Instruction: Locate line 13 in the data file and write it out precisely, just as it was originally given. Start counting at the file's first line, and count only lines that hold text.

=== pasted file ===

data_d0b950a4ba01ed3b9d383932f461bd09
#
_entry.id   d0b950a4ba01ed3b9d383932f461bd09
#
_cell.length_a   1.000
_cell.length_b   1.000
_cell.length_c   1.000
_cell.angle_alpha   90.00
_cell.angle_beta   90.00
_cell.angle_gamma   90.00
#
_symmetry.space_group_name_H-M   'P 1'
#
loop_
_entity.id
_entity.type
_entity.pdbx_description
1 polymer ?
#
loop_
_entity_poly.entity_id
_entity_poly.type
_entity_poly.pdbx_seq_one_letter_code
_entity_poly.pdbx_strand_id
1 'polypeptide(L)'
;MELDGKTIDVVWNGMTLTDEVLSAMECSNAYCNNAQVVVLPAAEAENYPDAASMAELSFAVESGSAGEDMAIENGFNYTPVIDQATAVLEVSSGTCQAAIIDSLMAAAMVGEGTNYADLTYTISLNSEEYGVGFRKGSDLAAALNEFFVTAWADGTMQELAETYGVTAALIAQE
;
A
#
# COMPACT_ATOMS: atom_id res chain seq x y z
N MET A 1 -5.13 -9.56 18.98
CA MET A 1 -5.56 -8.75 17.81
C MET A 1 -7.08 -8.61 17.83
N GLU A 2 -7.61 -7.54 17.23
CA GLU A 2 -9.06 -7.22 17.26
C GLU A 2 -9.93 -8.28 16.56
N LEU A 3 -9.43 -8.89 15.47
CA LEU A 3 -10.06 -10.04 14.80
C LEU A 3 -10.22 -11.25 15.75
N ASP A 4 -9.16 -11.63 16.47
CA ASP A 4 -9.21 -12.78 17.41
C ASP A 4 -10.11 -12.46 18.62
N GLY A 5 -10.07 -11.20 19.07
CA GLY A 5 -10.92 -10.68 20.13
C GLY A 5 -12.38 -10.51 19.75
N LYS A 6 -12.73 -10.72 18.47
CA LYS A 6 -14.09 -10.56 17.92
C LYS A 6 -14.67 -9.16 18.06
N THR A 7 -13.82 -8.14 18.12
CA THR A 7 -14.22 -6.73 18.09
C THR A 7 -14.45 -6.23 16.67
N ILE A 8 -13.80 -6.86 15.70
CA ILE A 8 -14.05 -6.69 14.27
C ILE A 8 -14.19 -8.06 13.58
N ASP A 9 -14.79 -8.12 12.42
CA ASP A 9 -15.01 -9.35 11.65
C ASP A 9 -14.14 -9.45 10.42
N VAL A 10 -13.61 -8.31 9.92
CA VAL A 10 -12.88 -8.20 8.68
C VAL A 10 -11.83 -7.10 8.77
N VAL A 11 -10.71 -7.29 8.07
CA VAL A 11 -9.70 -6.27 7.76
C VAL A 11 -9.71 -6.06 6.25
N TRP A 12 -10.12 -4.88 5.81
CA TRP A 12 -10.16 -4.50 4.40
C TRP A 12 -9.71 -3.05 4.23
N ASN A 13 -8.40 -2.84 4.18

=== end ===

#